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Dres M, de Abreu MG, Merdji H, Muller-Redetzky H, Dellweg D, Randerath WJ, Mortaza S, Jung B, Bruells C, Moerer O, Scharffenberg M, Jaber S, Besset S, Bitter T, Geise A, Heine A, Malfertheiner MV, Kortgen A, Benzaquen J, Nelson T, Uhrig A, Moenig O, Meziani F, Demoule A, Similowski T, Investigators R-SG: Randomized Clinical Study of Temporary Transvenous Phrenic Nerve Stimulation in Difficult-to-Wean Patients. Am J Respir Crit Care Med 2022; 205: 1169-1178

November 19, 2022

Diaphragm dysfunction is frequently observed in critically ill patients with difficult weaning from mechanical ventilation.

To evaluate the effects of temporary transvenous diaphragm neurostimulation on weaning outcome and maximal inspiratory pressure.

Multicenter, open-label, randomized, controlled study. Patients aged >18 years on invasive mechanical ventilation for >4 days and having failed at least two weaning attempts received temporary transvenous diaphragm neurostimulation using a multielectrode stimulating central venous catheter (bilateral phrenic stimulation) and standard of care (treatment) (n = 57) or standard of care (control) (n = 55). In seven patients, the catheter could not be inserted, and in seven others, pacing therapy could not be delivered; consequently, data were available for 43 patients. The primary outcome was the proportion of patients successfully weaned. Other endpoints were mechanical ventilation duration, 30-day survival, maximal inspiratory pressure, diaphragm-thickening fraction, adverse events, and stimulation-related pain.

Measurements and Main Results:
The incidences of successful weaning were 82% (treatment) and 74% (control) (absolute difference [95% confidence interval (CI)], 7% [210 to 25]), P = 0.59. Mechanical ventilation duration (mean 6 SD) was 12.7 6 9.9 days and 14.1 6 10.8 days, respectively, P = 0.50; maximal inspiratory pressure increased by 16.6 cm H2O and 4.8 cm H2O, respectively (difference [95% CI], 11.8 [5 to 19]), P = 0.001; and right hemidiaphragm thickening fraction during unassisted spontaneous breathing was 117% and 214%, respectively, P = 0.006, without correlation with changes in maximal inspiratory pressure. Serious adverse event frequency was similar in both groups. Median stimulation-related pain in the treatment group was 0 (no pain)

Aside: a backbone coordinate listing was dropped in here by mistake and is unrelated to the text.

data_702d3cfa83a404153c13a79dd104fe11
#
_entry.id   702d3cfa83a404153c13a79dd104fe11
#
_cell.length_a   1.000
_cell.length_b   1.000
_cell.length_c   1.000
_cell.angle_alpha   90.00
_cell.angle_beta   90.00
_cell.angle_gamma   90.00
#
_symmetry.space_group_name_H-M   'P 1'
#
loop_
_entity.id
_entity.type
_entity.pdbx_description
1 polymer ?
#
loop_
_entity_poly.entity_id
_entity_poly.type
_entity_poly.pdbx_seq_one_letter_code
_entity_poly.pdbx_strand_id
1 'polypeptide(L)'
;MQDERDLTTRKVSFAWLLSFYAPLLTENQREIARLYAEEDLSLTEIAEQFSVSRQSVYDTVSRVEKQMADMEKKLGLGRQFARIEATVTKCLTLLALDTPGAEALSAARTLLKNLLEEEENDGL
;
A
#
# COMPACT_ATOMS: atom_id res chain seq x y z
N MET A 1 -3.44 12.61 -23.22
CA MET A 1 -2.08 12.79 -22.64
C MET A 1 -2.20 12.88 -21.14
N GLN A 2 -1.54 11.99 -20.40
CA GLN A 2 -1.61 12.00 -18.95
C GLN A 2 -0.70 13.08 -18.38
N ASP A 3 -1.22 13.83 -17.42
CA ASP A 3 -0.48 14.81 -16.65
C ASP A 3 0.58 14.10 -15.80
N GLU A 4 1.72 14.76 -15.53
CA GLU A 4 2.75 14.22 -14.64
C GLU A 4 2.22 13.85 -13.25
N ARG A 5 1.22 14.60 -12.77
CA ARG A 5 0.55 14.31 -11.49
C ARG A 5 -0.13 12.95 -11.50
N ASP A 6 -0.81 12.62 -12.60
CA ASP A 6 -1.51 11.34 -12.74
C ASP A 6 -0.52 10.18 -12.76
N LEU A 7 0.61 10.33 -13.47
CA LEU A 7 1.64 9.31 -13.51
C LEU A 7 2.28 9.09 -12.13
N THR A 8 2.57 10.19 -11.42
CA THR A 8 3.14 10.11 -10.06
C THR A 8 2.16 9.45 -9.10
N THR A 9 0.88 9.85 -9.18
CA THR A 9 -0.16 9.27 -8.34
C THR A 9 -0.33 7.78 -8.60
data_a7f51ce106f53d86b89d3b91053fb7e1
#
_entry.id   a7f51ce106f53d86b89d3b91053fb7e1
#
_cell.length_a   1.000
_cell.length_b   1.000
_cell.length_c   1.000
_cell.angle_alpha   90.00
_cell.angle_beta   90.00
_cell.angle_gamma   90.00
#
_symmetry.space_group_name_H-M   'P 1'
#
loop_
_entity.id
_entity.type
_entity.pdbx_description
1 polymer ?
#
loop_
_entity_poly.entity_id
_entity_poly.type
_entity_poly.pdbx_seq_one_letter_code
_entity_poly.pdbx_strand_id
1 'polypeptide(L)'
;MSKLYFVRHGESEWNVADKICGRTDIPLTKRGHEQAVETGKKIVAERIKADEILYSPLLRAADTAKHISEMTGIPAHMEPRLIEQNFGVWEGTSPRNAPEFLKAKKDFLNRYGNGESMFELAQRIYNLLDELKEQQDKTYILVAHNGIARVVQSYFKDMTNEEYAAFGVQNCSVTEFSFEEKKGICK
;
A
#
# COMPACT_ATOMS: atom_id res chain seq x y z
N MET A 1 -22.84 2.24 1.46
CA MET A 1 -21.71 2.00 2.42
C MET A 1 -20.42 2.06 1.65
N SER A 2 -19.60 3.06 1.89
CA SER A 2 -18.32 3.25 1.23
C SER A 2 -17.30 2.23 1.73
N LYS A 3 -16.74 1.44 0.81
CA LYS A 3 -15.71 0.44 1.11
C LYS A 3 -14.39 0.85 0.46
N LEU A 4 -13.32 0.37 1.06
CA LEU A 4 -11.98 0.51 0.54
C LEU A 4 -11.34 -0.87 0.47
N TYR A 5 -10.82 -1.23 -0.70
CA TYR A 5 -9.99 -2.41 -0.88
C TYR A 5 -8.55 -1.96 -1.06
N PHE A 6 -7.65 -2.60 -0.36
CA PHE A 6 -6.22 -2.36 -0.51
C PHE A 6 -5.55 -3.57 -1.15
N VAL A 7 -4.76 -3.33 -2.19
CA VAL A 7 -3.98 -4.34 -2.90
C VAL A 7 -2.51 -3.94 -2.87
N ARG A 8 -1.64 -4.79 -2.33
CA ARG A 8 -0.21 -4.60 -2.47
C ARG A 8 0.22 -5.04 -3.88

Temporary transvenous diaphragm neurostimulation did not increase the proportion of successful weaning from mechanical ventilation. It was associated with a significant increase in maximal inspiratory pressure, suggesting reversal of the course of diaphragm dysfunction.
Clinical trial registered with www.clinicaltrials.gov (NCT 03096639) and the European Database on Medical Devices (CIV-17-06-020004)

Keywords: diaphragm weakness; weaning; mechanical ventilation; ventilator-induced diaphragmatic dysfunction

At a Glance Commentary

Scientific Knowledge on the Subject:
Ventilator-induced diaphragm dysfunction (VIDD) is frequently observed in patients with difficult weaning and prolonged mechanical ventilation. There is currently no established strategy to directly treat or reverse VIDD.
What This Study Adds to the Field:
Although bilateral phrenic nerve stimulation did not increase the proportion of successful weaning from mechanical ventilation compared with the standard of care, it resulted in substantial improvements in inspiratory pressure generation capacity without major safety issues. In the absence of previous clinical data, these findings suggest that diaphragm pacing could be effective in mitigating diaphragm dysfunction in patients who are difficult to wean from mechanical ventilation.